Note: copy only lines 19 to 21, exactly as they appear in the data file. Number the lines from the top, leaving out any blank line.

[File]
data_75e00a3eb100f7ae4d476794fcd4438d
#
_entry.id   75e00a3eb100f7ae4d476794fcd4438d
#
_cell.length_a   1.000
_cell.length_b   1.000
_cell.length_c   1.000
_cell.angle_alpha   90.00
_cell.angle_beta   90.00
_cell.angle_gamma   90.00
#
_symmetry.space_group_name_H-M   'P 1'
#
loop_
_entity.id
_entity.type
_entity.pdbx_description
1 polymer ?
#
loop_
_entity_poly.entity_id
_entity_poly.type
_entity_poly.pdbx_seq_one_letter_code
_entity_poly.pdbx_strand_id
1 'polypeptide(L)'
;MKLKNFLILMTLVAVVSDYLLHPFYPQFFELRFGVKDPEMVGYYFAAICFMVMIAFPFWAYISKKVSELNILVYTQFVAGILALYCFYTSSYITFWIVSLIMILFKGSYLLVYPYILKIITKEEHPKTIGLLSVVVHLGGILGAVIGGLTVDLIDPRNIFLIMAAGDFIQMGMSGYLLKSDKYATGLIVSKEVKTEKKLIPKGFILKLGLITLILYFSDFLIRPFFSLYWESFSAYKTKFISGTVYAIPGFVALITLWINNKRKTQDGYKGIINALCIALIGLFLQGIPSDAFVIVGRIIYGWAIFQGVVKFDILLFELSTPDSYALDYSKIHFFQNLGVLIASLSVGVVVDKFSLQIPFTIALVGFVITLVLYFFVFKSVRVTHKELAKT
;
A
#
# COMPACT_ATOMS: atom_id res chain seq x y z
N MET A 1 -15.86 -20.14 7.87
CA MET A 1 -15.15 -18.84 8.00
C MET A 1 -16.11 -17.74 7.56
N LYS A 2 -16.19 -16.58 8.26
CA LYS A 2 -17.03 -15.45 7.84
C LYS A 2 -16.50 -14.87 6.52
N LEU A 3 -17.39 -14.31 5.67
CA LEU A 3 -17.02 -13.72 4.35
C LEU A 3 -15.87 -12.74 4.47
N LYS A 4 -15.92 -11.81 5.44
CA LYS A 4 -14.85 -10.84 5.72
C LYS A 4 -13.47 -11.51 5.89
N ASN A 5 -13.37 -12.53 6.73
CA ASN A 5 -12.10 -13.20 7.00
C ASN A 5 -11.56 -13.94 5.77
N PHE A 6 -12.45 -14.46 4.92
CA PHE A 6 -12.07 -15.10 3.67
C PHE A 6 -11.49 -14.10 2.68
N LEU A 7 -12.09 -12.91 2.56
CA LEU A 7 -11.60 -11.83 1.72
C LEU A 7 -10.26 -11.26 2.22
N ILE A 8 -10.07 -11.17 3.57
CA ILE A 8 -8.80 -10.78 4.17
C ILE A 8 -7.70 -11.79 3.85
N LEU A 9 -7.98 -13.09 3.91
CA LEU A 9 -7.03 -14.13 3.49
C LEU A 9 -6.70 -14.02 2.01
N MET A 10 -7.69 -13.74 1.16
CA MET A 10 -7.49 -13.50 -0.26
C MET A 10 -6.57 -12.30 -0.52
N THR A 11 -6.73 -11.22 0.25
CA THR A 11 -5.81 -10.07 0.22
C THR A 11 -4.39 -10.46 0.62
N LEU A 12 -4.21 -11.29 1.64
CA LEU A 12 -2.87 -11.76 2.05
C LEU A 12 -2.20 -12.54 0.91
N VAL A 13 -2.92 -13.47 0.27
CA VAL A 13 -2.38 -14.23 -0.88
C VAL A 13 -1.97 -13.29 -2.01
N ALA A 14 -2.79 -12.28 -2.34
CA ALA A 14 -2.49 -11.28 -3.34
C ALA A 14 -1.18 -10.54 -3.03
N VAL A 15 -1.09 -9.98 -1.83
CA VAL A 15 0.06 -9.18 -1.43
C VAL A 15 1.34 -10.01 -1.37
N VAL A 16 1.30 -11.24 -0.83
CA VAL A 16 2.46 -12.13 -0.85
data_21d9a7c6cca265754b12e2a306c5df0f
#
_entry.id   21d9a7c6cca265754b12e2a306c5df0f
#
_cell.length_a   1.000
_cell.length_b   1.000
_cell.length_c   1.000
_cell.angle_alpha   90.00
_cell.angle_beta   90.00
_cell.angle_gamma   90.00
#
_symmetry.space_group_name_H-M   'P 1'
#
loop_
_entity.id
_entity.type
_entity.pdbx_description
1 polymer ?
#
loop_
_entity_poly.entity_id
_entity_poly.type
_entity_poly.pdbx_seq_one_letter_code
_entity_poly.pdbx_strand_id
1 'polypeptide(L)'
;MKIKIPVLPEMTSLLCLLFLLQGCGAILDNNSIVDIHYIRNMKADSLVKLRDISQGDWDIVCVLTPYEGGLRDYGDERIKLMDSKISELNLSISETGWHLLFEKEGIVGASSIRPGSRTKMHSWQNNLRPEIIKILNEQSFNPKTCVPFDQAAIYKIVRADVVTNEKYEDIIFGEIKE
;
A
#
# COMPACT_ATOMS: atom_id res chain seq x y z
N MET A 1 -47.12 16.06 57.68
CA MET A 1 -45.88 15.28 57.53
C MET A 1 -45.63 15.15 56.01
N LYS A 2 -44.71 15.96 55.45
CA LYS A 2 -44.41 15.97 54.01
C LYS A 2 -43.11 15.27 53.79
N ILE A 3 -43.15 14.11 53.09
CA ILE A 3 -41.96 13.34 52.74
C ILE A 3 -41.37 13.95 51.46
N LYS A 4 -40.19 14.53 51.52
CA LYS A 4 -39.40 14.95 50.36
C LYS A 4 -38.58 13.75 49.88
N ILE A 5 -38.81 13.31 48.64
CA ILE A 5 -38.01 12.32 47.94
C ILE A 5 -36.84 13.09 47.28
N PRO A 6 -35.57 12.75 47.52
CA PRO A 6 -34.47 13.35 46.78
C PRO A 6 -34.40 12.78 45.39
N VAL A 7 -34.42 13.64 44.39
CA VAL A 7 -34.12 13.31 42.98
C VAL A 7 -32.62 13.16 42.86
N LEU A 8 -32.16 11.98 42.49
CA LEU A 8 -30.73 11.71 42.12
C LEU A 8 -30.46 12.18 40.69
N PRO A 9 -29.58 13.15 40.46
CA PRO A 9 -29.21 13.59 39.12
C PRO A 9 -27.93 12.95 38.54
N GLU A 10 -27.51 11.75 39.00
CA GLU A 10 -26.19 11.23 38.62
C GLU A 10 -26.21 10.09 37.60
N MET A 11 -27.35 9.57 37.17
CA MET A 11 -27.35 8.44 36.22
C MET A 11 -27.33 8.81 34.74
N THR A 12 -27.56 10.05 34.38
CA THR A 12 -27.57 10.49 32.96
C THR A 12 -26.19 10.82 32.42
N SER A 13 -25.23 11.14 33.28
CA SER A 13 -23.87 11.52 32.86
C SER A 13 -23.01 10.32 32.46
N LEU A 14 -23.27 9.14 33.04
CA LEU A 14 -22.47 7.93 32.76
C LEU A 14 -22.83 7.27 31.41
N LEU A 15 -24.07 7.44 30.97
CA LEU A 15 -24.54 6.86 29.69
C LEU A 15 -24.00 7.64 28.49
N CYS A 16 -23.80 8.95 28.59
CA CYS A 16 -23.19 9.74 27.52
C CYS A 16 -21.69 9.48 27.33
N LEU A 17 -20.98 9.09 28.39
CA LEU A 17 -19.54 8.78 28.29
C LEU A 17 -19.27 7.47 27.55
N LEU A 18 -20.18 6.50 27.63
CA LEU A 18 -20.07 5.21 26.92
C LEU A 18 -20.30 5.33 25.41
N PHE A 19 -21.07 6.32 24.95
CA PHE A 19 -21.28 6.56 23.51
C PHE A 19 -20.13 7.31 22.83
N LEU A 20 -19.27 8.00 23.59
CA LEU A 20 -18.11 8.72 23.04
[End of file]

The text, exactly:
#
loop_
_entity_poly.entity_id